Since our choreography involved an over-revealing dip with high kicks, I wanted something under the skirt more unpredictable than black shorts. In my washing machine I dyed a new pair of knickers purple and gathered strips of nylon from a vintage nightgown to form ruffles along the bottom. Then I could kick without a care.

We performed the paso doble to "My Sharona" in front of a vocally appreciative audience of fellow dance lovers last summer. It's easy to see the transformative effect of costumes and confidence. It's what I love best about being a ballroom dance instructor: being instrumental in guiding a soul toward transcending perceived limits. It's also what I value most about the craft of upcycling: being a catalyst in the shift from the ordinary to the remarkable.

*Photography and art direction for costumed choreography poses courtesy of Heidi Gomez, You Can Dance Co.


  1. That looks like so much fun! Good job on re-fashioning those pieces into dance costumes ^_^

    a fellow etsian

  2. Hello and welcome to a fellow sewing etsian! I visited your shop and blog, too.

  3. Such a wonderful post. My daughter did the skate and dance thing for so many years and it never ceased to amaze me how poorly made and unimaginative the costumes were. I wish I'd seen this years ago. You might want to think about presenting this to skating and dance blogs. This would really help dancers/skaters/moms in a financial pinch take more ownership and might help avoid some of the over revealing or sleezy costumes commercially available. You are really on to something!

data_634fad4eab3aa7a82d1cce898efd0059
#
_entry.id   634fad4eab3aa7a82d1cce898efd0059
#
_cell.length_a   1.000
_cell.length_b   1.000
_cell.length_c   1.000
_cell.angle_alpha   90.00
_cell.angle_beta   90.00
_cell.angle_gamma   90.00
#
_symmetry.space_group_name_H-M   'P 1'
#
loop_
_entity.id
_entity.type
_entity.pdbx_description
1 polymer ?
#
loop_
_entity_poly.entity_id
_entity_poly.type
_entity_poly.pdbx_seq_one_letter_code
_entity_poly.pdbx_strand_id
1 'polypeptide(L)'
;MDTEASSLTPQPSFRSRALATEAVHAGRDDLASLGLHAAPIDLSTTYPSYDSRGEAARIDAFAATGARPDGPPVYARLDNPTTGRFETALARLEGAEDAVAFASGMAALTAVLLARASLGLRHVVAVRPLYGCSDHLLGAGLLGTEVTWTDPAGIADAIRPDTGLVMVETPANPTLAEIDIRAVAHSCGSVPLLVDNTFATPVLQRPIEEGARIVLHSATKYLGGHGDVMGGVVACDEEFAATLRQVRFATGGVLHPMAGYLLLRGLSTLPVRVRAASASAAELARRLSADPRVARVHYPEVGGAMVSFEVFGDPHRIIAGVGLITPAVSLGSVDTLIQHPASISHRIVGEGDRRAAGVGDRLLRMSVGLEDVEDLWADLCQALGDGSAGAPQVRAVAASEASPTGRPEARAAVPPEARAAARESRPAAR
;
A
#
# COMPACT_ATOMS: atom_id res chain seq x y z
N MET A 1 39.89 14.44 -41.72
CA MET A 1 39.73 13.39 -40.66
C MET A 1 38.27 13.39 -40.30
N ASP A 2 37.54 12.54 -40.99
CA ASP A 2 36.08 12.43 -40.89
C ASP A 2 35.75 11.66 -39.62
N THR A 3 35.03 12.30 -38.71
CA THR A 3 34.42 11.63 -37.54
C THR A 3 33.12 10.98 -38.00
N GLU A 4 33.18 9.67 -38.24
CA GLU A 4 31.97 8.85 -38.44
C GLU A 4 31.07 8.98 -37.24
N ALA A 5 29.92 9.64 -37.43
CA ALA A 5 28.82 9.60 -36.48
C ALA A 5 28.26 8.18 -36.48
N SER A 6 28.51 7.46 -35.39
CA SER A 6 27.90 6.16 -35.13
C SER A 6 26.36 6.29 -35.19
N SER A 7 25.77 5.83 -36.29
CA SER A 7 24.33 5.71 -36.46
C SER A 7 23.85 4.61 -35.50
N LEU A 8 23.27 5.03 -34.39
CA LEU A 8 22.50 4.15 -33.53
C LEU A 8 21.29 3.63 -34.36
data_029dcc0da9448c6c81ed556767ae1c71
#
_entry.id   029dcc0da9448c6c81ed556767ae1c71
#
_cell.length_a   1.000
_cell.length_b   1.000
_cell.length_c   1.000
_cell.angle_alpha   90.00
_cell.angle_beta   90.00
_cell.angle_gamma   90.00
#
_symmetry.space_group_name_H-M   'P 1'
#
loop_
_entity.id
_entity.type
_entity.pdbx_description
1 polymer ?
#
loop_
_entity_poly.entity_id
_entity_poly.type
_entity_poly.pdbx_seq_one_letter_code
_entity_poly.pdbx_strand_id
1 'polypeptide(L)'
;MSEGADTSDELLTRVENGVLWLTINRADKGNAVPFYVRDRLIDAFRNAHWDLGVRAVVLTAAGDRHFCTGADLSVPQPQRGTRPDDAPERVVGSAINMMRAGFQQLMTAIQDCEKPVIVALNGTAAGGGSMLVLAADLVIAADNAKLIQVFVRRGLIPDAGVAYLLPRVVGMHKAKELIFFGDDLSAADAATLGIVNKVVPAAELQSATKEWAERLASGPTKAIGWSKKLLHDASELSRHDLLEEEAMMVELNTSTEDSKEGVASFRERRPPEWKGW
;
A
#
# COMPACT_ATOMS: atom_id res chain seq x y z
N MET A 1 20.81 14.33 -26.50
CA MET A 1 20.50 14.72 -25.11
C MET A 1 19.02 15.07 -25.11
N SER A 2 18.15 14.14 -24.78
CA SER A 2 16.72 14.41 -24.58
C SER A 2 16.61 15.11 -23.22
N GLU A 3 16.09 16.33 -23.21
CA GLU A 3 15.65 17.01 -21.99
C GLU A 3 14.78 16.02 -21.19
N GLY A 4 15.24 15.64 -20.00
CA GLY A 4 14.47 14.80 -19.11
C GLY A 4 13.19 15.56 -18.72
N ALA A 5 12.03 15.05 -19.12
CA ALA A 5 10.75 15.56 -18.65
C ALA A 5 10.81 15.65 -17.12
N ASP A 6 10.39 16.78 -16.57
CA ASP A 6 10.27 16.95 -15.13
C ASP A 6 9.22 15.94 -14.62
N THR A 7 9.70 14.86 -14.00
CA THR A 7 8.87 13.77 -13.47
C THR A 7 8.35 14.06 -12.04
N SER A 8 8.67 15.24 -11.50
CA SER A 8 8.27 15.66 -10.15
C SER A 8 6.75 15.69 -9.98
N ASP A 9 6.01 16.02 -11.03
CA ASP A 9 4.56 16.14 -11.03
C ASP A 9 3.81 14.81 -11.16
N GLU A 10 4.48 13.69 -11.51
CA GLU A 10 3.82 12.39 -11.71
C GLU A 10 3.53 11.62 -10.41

4. Wow, I would never have thought of that, Chris! Absolutely, if it can help people then by golly, that makes the whole thing more than just immense fun for me, it actually serves a purpose. Thank you, thank you! I'll start looking up dance and skating blogs.

  5. I admire this kind of talent so much! I think it is extremely creative. Do you watch Project Runway? Love that show.

    I saw your comment on my blog, thank you so much! I know, we are really lucky to have this greenbelt. I like that you have ducks in your "canal" at least! :-)

    Michael Ann
    Thinking in My Head

  6. I am in awe of your talent. I can't imagine even thinking about how to put something like that together, let alone doing it, and doing it successfully as you have. I am happy your audience was vocally appreciative! I am visually appreciative of your still photos. The costumes look amazing.

  7. Michael Ann, the irony is I don't watch Project Runway because it makes me feel inadequate! LOL. I record Dancing with the Stars, though. We can always harvest and adapt some of the moves for our showcases.

    Laura, I remember how afraid I was to make the first cut into what was a perfectly serviceable though outdated blouse. But I needed the material for my costume, so I took a deep breath and snipped. Much of the time the biggest block is fear. I never suspected this passion would overtake me in midlife. I didn't even pay any attention to fashion for most of my life. Some of the best surprises in life are when we surprise ourselves, so you just never know!

  8. I am exhausted just thinking about all that work! Fantastic costumes...

  9. Hope, you never fail to crack me up. It's exhausting to think about it, sure, but once you get started it makes you jump out of bed in the morning—so much to try, so many ideas screaming through the dream layers!

    A day when I don't sit and sew feels wasted to me. This past week I felt cheated because I couldn't take all my piles of fabrics and sew in the waiting room as my hubby was getting his hernia meshed up. Anxiety upon anxiety!

  10. Oh, upcycling is so fun, isn't it? I made Renaissance Faire costumes with thrift store clothing.... found you on the Etsy team post.